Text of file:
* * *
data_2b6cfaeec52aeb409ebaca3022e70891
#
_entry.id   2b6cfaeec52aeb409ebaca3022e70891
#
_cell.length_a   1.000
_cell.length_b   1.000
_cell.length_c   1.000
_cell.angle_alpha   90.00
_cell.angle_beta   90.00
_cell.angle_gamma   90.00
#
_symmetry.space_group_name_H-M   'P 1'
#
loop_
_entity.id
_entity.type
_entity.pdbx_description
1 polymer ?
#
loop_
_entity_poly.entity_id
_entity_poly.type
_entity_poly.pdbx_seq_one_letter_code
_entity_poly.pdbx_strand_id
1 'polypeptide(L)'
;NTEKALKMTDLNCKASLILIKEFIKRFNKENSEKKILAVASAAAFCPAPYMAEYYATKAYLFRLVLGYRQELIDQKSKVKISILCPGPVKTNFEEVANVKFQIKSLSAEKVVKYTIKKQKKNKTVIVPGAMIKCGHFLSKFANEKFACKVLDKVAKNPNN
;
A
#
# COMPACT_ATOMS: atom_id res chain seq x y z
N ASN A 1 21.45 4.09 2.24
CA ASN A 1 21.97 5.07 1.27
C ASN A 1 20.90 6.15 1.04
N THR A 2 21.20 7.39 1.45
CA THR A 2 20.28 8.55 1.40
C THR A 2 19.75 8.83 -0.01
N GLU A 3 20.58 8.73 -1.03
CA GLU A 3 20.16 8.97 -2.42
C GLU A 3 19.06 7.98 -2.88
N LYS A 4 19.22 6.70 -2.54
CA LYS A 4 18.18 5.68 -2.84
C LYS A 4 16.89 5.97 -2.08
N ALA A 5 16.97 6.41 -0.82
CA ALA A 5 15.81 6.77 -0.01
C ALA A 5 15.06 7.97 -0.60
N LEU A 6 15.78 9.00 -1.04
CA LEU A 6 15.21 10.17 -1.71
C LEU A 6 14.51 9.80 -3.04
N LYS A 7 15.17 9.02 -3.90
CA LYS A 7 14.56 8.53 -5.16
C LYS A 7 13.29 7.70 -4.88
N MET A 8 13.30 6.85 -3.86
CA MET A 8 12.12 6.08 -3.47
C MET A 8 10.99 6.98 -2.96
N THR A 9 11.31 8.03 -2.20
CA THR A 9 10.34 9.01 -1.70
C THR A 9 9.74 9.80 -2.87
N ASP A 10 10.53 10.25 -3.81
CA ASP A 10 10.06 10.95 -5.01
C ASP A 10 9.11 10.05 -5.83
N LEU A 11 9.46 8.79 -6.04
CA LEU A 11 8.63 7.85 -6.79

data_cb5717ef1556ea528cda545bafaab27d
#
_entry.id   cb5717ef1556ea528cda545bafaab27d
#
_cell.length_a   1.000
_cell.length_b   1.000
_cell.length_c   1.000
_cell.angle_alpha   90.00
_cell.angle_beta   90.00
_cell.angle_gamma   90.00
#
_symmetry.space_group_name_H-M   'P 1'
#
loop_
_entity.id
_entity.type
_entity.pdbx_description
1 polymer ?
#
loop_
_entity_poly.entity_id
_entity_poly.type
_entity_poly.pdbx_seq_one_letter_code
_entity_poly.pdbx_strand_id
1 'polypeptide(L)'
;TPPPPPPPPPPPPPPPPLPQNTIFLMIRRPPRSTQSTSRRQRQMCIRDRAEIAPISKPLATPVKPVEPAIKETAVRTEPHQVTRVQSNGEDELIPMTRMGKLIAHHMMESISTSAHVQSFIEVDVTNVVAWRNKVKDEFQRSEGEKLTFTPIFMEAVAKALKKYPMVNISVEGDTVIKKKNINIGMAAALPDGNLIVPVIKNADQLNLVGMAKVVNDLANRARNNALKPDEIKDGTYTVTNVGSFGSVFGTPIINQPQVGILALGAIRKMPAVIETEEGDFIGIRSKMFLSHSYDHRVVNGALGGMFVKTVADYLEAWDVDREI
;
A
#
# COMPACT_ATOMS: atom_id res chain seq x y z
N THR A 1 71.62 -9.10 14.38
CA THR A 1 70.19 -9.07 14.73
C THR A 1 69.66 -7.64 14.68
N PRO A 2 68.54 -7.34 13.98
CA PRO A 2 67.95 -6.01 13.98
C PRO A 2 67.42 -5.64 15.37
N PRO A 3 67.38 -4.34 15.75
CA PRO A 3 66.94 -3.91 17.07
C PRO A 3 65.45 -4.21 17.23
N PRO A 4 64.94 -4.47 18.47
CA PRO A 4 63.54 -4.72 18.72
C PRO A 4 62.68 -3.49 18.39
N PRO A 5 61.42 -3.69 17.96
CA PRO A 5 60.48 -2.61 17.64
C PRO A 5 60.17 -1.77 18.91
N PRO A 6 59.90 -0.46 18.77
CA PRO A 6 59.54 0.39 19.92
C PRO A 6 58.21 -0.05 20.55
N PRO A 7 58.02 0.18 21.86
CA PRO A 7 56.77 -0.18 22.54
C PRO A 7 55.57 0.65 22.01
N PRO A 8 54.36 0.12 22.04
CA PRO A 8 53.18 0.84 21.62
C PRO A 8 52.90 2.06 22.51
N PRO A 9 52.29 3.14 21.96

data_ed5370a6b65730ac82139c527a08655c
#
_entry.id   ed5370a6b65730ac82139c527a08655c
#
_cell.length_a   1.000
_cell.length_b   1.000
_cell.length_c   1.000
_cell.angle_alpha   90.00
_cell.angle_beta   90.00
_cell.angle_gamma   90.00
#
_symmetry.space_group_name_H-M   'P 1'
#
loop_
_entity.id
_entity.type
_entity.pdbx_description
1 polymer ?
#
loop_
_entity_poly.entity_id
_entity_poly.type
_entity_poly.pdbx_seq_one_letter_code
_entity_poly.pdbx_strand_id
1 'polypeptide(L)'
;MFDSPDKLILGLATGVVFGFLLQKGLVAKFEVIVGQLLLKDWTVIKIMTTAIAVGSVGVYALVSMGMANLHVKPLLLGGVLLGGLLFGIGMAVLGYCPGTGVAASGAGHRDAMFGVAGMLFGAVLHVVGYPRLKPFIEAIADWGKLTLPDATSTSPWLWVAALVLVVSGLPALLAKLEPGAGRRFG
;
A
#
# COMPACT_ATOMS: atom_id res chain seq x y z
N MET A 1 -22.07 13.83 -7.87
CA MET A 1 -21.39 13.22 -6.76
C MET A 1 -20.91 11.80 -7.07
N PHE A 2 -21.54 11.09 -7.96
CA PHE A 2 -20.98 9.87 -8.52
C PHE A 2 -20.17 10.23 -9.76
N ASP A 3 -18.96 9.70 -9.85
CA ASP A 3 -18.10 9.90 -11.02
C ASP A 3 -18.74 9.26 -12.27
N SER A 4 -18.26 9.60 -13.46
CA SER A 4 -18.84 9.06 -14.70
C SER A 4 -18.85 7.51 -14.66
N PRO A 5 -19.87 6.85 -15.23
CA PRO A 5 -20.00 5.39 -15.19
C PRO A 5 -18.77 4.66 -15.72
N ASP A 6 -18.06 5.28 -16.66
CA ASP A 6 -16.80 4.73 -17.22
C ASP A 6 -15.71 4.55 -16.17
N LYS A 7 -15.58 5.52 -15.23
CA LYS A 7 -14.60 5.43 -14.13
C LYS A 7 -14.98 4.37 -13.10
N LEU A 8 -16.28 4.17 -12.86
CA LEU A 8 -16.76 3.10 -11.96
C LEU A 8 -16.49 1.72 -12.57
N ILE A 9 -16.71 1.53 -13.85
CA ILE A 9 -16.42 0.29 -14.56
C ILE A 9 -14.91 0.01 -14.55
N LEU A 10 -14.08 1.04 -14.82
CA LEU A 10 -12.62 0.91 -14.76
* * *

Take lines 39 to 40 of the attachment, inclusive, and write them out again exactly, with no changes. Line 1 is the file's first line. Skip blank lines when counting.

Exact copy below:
C GLU A 3 19.06 7.98 -2.88
N LYS A 4 19.22 6.70 -2.54